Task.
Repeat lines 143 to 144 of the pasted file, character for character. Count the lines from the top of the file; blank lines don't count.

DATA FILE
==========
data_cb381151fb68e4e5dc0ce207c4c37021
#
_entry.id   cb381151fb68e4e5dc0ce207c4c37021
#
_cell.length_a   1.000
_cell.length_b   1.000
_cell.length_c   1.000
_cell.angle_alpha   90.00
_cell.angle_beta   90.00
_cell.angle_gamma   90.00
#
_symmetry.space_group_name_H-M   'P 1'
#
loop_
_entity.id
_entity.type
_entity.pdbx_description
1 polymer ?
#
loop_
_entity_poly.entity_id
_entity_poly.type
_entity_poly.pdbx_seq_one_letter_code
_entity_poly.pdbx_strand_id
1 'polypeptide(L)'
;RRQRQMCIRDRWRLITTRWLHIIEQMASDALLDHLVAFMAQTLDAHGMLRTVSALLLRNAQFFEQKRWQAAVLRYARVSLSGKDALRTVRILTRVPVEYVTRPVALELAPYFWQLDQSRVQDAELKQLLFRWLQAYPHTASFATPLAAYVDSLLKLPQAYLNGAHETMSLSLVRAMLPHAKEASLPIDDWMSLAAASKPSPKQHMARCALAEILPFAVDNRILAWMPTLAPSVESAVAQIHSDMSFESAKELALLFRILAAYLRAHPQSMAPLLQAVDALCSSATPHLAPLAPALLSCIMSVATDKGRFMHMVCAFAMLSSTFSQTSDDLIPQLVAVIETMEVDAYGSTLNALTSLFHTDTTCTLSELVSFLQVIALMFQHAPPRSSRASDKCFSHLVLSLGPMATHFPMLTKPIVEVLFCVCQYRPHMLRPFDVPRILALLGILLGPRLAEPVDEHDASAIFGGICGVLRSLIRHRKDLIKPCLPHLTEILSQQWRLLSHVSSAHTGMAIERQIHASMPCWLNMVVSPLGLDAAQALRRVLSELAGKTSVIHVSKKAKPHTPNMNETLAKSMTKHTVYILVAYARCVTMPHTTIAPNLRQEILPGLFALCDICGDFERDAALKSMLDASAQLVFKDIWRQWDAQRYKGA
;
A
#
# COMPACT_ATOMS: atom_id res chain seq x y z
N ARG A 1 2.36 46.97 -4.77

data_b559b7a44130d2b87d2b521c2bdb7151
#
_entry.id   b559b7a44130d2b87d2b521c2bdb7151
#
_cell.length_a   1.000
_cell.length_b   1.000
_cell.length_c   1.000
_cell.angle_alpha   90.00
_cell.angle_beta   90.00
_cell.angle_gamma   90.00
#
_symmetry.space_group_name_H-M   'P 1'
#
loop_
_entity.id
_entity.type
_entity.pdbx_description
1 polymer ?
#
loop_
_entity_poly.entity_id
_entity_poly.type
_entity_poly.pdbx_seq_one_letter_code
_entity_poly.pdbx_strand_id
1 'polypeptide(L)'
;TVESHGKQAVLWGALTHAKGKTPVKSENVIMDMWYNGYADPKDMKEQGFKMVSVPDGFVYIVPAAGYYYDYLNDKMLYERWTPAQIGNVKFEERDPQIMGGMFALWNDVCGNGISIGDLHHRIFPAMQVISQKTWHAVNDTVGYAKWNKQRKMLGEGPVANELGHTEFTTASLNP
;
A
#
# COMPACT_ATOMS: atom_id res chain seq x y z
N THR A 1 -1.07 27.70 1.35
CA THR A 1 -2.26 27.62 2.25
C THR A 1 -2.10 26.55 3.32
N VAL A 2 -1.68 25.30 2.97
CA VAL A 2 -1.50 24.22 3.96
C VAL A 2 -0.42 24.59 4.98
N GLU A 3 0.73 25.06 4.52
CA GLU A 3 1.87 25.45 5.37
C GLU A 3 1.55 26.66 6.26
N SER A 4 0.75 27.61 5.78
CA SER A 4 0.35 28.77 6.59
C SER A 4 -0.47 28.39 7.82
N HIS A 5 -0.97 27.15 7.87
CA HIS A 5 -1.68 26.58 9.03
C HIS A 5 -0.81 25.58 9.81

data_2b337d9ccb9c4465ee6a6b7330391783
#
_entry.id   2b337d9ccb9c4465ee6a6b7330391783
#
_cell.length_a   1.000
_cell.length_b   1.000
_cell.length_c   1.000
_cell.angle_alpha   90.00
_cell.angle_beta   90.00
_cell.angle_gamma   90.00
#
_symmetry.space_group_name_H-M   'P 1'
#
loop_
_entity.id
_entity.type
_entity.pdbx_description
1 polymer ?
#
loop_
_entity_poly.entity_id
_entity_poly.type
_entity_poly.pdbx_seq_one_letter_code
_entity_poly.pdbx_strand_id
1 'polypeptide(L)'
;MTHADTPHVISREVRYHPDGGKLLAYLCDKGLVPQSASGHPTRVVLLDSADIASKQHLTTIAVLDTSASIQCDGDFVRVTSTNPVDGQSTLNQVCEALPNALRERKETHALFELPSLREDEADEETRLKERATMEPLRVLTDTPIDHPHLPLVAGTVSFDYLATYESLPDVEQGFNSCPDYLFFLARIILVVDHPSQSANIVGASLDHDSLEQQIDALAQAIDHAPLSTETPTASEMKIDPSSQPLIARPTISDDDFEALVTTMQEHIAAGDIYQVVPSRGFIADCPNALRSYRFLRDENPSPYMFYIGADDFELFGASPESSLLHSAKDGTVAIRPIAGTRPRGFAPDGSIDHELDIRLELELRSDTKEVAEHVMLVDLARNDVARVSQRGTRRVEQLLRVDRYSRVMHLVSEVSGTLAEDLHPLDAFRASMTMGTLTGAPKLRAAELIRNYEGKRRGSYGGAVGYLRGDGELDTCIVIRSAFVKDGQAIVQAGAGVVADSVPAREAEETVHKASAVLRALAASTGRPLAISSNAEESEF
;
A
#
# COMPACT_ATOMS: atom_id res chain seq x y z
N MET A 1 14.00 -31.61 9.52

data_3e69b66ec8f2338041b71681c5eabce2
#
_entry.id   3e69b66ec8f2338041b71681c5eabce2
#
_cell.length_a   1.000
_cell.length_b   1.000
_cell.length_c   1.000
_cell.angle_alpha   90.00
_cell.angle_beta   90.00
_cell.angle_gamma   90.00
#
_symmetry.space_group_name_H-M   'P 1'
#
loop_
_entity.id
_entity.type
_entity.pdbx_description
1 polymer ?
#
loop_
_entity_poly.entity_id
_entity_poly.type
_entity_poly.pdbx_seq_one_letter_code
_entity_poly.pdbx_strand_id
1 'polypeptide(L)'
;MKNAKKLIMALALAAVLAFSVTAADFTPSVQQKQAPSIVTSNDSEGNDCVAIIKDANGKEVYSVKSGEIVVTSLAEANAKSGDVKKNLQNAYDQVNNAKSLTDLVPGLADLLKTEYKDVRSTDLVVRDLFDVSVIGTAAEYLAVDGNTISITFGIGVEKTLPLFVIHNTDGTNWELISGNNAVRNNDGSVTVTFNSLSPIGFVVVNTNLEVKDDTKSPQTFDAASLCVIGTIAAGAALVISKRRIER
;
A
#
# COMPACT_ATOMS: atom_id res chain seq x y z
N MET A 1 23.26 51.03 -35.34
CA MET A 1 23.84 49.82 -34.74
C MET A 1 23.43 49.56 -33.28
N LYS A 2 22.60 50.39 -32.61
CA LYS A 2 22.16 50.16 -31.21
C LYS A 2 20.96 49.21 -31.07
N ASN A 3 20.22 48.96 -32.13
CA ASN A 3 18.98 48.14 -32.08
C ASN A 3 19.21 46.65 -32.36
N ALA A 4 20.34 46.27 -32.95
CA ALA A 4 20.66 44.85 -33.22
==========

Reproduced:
C LYS A 2 20.96 49.21 -31.07
N ASN A 3 20.22 48.96 -32.13